motorists accept charges for using roads?
One of the strange things about freeways is that if they are managed properly,
far more vehicles can be carried on them than if they operate on a free-for-all
basis as is currently the case.
The reason is that when freeways are full — but still free
flowing — and traffic is moving around 55-60 mph; each freeway lane can handle
more than 2,000 vehicles per hour.
However, when automobile freeway speeds drop down to the
30-40 mph range, traffic flows become unstable and motorists start to
experience waves of starts and stops, often for no apparent reason. It is for
this reason our freeway lanes will only carry 1,500 vehicles an hour at such congested
That means that if we were able to smooth out the traffic we
would be able to carry one-third more vehicles on our freeways during the rush
hour and get commuters into and out of town much faster than we do currently.
The problem is that the only practical way to take advantage
of this is through congestion pricing; it is the only remedy that has worked
Congestion pricing is the use of tolls collected seamlessly by
way of an electronic recording device placed in the windshield that charges
your credit card for highway use as you pass by roadside signals.
The closer you drive to the peak of driver demand, the higher
the toll. The desired outcome is that
with carefully graduated pricing, motorists distribute themselves evenly
throughout the peak period.
Here’s the principle: When our demand for things exceeds the
supply, which is the case in virtually all the other economic transactions we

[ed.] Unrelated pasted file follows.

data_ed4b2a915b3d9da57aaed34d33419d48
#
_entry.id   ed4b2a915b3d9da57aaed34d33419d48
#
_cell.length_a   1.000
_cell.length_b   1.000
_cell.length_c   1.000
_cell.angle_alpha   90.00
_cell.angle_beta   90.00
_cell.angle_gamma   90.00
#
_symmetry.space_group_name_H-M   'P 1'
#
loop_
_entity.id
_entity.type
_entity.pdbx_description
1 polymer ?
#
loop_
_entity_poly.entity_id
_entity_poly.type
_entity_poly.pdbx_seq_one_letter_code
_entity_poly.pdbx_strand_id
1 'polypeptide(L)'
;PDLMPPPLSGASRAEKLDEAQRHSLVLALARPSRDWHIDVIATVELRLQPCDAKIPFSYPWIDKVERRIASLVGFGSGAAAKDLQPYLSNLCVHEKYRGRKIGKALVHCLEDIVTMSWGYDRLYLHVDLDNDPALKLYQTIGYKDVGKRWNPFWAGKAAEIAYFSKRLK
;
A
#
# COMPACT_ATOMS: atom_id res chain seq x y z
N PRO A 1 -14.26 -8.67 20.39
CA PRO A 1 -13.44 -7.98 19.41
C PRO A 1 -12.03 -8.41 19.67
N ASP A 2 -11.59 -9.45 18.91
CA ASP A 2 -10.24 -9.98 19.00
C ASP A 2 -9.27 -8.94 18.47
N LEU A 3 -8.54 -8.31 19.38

make in life, we price them differently so that the demand comes into balance
with the supply.
We price hamburger differently than T-bone steak, although
they cost the same to produce, because the demand for each is different. Demand,
and thus pricing, for telephone and electricity use tends to differ by time of
day, even though the cost to produce them is the same.
The only other ways to manage supply and demand is by
rationing or waiting in line. Presently, waiting in line is what rations peak
hour freeway space; daily we have thousands of automobiles all lining up to get
into and out of downtown.
However, while pricing offers an opportunity to eliminate
traffic congestion, it will be difficult for our officials to come to grips
Elected officials never want to convey unpleasant news to
constituents and pricing roads that were formerly free is, at first blush, bad
news. This is why our federal elected officials set up institutions like the
Base Closing Commission.
If we are ever to adopt congestion pricing, it will have to
come as a demand from voters and that will only come when they eventually
understand the advantages of it.
The greatest danger in congestion pricing here is that
elected officials will want to spend the added toll revenue on pet projects and
the last thing we need is another tax. But we could remedy this by way of a Congestion
Pricing Commission that would reduce gas taxes to offset the toll income. The
Commission’s mandate would require it to ensure that, administrative costs
aside, the scheme be revenue neutral.
Minister of Transportation announced
recently that such a plan would be in place nationwide by 2014. They will
eliminate gasoline taxes and instead charge motorists a basic small amount per
mile for highway maintenance, and an
additional congestion charge per mile according
to time and place. To be motoring around London’s
busy Piccadilly Circus at noon will be very expensive
while traveling on rural roads at 3:00 am will be cheap.
Congestion pricing now has a solid foothold both nationally
and internationally and it is just a matter of time — maybe a long time — before
we see that it will also make sense for us.
Cliff Slater is a
regular columnist whose footnoted columns are at: www.lava.net/cslater
lane freeways (4 lanes per direction) the two leftmost lanes usually operate at
2,400 vehicles per hour per lane, including H-1 by Aloha Stadium.
 Quotable from SURFACE
TRANSPORTATION INNOVATIONS. REASON FOUNDATION ISSUE NO. 27, NOVEMBER 2, 2005
At the ARTBA Public-Private Ventures conference in Washington last month,
the most inspiring presentation I heard was by Rep. Mike Krusee, the Texas
legislature who sponsored the sweeping 2003 legislation to enable much greater
use of tolling in that state. Here is an excerpt, on the subject of traffic